Crazy Horse Mountain Memorial, scultpted from an original model by Korczak Ziolkowski
Crazy Horse, South Dakota, April 2011
Of course, no camera phone could ever do justice to Korczak's immense mountain, which has since 1948 been transformed into a man and his horse. But then, no camera could do full justice to this larger-than-life labor of love. This amazing rendition of the Lakota warrior Crazy Horse is a work in progress, still approximately five decades away from completion.
Located just miles from the famed Mount Rushmore, which Korczak was apprentice to Gutzon Borglum on in the late 1930s, Crazy Horse Mountain dwarfs the Presidential busts. Indeed, all flour faces could fit inside of Crazy Horse's head. To understand the height and breadth of Crazy Horse Mountain, consider that it is taller than the Washington Monument and broader than the Great Pyramids and Giza.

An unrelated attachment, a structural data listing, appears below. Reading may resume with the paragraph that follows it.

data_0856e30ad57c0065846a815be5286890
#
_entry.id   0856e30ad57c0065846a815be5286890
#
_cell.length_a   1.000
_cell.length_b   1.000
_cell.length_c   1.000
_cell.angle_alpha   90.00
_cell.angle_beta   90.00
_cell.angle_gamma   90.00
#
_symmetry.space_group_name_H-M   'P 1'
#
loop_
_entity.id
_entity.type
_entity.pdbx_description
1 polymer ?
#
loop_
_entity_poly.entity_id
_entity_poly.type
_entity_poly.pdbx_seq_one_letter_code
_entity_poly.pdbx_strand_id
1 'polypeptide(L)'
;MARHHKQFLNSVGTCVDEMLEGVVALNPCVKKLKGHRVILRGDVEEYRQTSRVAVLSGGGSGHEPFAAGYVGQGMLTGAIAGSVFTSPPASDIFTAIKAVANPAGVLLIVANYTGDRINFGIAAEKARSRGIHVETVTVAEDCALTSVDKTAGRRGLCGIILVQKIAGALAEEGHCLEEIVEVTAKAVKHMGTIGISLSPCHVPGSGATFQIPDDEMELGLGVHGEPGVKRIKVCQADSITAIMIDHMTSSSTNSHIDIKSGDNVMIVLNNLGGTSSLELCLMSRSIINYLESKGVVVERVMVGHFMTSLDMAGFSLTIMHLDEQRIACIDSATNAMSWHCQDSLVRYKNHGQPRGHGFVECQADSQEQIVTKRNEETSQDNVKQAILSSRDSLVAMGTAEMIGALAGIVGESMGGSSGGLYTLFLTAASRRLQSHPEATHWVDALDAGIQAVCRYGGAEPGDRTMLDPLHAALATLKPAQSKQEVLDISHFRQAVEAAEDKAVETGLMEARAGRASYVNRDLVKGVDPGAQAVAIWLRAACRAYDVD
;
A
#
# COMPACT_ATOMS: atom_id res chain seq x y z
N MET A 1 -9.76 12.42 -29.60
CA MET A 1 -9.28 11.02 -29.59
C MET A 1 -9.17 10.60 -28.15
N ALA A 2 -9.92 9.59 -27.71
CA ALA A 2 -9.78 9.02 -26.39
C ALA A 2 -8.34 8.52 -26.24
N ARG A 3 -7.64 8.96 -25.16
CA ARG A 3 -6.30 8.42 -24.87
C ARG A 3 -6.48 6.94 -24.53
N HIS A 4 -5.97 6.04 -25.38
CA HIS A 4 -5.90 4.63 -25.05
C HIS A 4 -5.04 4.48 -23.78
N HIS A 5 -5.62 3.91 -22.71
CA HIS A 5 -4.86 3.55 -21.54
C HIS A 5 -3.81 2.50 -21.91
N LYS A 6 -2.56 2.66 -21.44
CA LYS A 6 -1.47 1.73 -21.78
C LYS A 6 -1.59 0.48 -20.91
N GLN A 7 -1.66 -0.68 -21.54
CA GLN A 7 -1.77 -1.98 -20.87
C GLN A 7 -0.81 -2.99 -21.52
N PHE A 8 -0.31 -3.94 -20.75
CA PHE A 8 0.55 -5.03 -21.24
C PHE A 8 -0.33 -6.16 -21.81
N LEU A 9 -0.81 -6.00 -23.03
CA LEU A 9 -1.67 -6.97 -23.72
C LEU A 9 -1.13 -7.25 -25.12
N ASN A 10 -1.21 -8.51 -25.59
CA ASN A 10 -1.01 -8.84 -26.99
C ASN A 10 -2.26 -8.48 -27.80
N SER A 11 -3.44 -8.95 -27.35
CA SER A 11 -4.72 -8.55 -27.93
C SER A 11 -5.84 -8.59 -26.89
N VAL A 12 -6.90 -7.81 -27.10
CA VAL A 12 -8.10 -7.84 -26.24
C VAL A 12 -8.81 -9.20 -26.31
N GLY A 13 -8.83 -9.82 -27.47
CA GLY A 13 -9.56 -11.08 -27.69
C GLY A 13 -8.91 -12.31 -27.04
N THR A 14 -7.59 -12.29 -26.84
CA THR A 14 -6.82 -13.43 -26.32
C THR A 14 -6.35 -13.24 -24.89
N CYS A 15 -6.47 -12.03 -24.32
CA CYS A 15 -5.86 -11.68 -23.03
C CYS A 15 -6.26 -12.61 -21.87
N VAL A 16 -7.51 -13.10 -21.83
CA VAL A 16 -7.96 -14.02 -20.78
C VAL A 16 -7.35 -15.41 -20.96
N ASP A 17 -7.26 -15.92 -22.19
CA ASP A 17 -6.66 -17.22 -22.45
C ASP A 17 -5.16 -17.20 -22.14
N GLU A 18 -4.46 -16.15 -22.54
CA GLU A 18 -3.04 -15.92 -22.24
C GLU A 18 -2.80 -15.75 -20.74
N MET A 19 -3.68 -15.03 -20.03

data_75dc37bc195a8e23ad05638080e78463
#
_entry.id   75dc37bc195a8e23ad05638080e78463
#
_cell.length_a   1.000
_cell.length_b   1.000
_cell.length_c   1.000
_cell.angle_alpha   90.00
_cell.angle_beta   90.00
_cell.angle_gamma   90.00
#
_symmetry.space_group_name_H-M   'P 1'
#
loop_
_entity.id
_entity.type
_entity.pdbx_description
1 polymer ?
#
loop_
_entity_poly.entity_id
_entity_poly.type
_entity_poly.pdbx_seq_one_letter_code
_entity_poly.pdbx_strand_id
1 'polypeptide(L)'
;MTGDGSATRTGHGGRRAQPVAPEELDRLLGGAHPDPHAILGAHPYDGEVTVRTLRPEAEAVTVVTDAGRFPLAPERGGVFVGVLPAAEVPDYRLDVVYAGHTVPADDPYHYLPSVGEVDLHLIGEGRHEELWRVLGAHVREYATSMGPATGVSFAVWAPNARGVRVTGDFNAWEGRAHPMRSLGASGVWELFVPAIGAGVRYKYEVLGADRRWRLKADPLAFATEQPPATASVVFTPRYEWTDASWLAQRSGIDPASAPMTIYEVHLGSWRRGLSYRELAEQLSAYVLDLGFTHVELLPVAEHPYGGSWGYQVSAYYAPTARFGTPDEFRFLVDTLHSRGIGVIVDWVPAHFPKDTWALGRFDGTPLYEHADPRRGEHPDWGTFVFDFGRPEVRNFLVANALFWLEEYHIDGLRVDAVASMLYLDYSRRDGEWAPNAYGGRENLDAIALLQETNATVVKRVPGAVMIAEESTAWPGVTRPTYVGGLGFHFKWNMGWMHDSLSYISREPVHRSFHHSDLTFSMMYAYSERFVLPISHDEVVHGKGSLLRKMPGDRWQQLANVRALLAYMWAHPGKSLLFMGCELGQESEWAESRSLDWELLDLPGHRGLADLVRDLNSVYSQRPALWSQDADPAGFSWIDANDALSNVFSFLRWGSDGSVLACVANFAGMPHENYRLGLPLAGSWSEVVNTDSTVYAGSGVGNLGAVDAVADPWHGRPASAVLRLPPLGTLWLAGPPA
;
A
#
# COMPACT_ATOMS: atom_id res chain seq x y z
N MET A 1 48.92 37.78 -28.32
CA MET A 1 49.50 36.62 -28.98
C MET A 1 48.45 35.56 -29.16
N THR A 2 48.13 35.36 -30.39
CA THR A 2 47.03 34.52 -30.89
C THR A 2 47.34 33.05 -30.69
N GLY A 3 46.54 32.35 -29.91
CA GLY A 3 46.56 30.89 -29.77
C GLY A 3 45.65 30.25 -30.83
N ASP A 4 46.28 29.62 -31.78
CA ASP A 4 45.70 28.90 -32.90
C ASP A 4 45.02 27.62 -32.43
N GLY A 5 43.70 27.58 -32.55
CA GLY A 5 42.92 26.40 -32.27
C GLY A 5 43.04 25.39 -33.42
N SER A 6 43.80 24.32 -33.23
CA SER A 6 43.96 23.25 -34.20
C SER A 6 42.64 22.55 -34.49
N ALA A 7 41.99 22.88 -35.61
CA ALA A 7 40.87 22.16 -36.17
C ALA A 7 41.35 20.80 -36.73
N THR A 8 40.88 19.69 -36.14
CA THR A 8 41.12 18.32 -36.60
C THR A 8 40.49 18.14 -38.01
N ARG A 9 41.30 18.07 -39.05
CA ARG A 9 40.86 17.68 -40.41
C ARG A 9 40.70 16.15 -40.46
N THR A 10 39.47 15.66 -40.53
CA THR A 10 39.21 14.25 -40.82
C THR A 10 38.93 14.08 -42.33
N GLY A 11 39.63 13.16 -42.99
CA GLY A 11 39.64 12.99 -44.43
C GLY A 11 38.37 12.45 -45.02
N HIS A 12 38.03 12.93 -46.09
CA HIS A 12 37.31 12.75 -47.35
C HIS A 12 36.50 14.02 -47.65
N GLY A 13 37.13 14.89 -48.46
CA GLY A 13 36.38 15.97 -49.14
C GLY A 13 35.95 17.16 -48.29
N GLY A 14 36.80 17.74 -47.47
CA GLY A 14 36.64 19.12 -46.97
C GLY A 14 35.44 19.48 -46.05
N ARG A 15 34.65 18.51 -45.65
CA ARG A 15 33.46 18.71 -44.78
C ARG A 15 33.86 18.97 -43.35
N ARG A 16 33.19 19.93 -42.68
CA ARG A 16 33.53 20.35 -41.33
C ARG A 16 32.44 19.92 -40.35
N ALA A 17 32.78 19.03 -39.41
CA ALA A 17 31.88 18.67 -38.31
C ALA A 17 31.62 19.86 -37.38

What most impresses me about Korczak Ziolkowski was that ever since Lakota Chief Henry Standing Bear invited him in 1939 to carve Crazy Horse's likeness, not one penny of government money has gone to support its construction. On principle, Ziolkowski refused a $10 million offer from the Federal Government to "help" him sculpt his mountain. The Boston native was a rugged New England individualist, in the mold of Emerson, and didn't believe in sticking his hand out. He knew that there's nothing "free" about government money, and that it always comes with strings attached. He probably also knew that in the case of his sacred mission, it would be blood money he was accepting.